Six months ago the West was looking forward to the Hungarian presidency of the European Union and speculating on how the presidency and the EU would navigate Hungary's new press censorship laws and economic policies that discriminated against foreign investors.
These issues and others were forgotten because of the sovereign debt crisis and the Middle East instability. While landlocked Hungary managed to produce admirals in the period between the two world wars, today's Hungary could not exert a major impact in far away areas. Budapest was effectively shoved aside by European countries who have bigger battalions and, more importantly, bigger cash reserves. Poland was chosen.
Next week starts the Polish presidency and as one of the more populous European countries, Poland can be expected to play a more influential role. Foreign leaders such as Swiss Foreign Minister Micheline Calmy-Rey and German Chancellor Angela Merkel have paid visits this week to sound out the leadership in Warsaw.
The European Union is undoubtedly congratulating itself that the Polish government of Donald Tusk is pragmatic rather than confrontational towards Germany and particularly to Russia, as was its predecessor. Warsaw has announced its willingness to move ahead with the European-Russian strategic partnership.
Angela Merkel, during her visit this week, announced her support for Russian energy pipelines that would traverse Poland on their way to Western Europe. This means increased revenue for the Poles and represents a contrast with previous plans by Russia and Germany to bypass Poland.
This does not mean that Poland has abandoned its suspicion of Russia, but as Foreign Minister Radoslaw Sikorski puts it "We think that Europeanizing Russia is in Europe's interest as well, and those kinds of initiatives will have Poland's support during its presidency."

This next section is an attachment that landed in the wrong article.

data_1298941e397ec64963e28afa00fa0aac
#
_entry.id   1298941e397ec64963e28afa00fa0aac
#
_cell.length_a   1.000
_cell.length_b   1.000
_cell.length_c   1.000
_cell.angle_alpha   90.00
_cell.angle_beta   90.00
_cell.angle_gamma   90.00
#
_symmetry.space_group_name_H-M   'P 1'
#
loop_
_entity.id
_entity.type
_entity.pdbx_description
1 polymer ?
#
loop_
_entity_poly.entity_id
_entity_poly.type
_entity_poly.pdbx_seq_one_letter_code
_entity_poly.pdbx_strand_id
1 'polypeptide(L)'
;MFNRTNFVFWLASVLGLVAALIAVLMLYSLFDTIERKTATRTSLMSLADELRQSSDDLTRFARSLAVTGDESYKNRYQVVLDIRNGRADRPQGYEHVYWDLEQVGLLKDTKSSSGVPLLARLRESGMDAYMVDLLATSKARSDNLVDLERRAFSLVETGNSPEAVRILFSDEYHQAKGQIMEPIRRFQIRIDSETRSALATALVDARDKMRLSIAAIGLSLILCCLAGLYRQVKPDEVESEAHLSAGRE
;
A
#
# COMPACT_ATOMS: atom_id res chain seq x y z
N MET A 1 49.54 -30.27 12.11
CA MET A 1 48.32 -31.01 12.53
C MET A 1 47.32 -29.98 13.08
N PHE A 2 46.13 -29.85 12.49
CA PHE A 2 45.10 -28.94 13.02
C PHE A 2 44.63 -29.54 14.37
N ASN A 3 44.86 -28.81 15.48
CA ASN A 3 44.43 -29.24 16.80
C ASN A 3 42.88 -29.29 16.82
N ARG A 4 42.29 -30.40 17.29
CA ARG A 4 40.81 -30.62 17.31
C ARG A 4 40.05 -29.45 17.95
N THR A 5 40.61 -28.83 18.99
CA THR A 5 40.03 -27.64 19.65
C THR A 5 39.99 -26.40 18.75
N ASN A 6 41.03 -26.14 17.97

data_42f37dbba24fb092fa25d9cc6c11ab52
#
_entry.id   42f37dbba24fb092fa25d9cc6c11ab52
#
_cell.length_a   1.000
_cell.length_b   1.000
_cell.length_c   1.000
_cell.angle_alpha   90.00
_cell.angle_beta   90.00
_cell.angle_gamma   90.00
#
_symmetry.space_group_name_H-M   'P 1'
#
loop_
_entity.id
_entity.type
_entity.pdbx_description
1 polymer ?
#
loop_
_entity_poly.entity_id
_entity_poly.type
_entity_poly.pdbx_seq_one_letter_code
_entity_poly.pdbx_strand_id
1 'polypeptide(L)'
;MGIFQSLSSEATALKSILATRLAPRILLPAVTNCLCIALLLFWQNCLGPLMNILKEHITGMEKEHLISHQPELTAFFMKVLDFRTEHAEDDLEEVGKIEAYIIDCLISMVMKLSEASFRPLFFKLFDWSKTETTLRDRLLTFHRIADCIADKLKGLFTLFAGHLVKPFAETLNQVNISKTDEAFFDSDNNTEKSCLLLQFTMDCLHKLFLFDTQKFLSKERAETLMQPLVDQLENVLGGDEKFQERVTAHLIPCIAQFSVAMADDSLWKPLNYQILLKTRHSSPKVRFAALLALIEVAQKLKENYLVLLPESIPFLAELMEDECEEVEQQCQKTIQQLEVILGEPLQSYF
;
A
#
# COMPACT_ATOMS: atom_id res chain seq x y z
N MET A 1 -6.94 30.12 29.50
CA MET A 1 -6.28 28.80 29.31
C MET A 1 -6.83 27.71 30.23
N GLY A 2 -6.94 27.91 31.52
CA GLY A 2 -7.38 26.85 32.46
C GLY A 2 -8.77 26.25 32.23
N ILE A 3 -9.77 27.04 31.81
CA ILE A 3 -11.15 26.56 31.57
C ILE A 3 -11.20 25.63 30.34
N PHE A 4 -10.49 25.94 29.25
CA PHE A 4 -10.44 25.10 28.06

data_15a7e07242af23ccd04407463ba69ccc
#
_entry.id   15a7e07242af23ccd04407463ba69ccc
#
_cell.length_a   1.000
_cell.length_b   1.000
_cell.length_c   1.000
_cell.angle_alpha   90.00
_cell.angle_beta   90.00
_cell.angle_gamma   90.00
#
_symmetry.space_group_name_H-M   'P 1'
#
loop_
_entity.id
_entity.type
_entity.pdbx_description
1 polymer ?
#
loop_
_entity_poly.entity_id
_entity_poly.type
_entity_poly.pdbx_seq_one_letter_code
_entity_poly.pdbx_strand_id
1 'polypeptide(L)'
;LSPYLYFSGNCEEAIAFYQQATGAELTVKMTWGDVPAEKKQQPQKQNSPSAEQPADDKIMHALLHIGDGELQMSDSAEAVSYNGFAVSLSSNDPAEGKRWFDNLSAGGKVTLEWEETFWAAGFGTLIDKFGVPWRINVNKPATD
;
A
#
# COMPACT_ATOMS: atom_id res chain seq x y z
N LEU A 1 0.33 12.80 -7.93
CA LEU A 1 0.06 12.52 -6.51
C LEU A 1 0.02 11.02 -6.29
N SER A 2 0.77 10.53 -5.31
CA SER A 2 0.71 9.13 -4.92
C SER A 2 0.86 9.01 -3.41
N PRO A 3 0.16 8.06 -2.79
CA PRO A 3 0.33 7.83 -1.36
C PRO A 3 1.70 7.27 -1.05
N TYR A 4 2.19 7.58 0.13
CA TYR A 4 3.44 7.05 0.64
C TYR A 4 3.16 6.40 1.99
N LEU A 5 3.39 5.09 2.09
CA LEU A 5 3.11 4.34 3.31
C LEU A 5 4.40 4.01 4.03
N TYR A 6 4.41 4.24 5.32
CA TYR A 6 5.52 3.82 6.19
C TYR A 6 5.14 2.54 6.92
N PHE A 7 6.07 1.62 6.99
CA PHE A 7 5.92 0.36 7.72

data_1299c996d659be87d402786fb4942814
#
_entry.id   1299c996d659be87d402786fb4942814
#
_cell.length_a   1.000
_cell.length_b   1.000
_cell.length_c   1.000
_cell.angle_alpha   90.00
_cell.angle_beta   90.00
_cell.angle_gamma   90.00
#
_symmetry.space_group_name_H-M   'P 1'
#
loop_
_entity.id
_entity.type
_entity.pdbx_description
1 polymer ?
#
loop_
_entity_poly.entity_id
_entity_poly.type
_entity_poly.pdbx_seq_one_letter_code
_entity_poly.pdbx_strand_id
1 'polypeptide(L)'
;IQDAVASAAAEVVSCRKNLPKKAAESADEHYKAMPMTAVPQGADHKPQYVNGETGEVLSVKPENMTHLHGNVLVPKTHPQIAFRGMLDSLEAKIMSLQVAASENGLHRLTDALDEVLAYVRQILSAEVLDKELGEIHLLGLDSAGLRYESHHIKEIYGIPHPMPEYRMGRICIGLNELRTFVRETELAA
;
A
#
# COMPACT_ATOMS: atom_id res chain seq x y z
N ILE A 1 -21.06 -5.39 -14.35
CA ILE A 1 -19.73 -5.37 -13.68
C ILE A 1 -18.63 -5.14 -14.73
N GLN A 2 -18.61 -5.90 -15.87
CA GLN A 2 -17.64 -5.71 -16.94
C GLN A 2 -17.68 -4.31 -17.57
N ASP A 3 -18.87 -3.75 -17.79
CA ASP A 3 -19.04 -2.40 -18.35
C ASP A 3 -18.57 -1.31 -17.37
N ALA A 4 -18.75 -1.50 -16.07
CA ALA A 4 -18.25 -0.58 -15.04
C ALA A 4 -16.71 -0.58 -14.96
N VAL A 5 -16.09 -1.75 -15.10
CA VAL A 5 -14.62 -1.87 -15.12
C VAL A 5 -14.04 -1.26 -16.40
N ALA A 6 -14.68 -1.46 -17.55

Poland plans closer relations between the EU and Ukraine and Moldova in the expectation that it will lessen the dependence of these two countries on Russia. It also intends to pursue energy security for the European Union that would mean a decreased dependence on Russian energy than at present.
Sikorski also favors a democracy endowment fund to assist Middle Eastern countries pursuing paths to democracy and believes that Eastern Europe has a great deal to teach these countries about democratic transitions.
On one issue Poland has stood firm against fellow members of the European Union. Poland vetoed a proposal that came up in the meeting of EU environment ministers in Luxembourg on Tuesday that proposed a 25% cut in emissions by 2020.
Poland produces 90% of its electricity from coal. Andrzej Kraszewski, Poland’s environment minister replied to the critics by saying that Poland expected "Greater solidarity within Europe and an understanding of the situation of specific member states."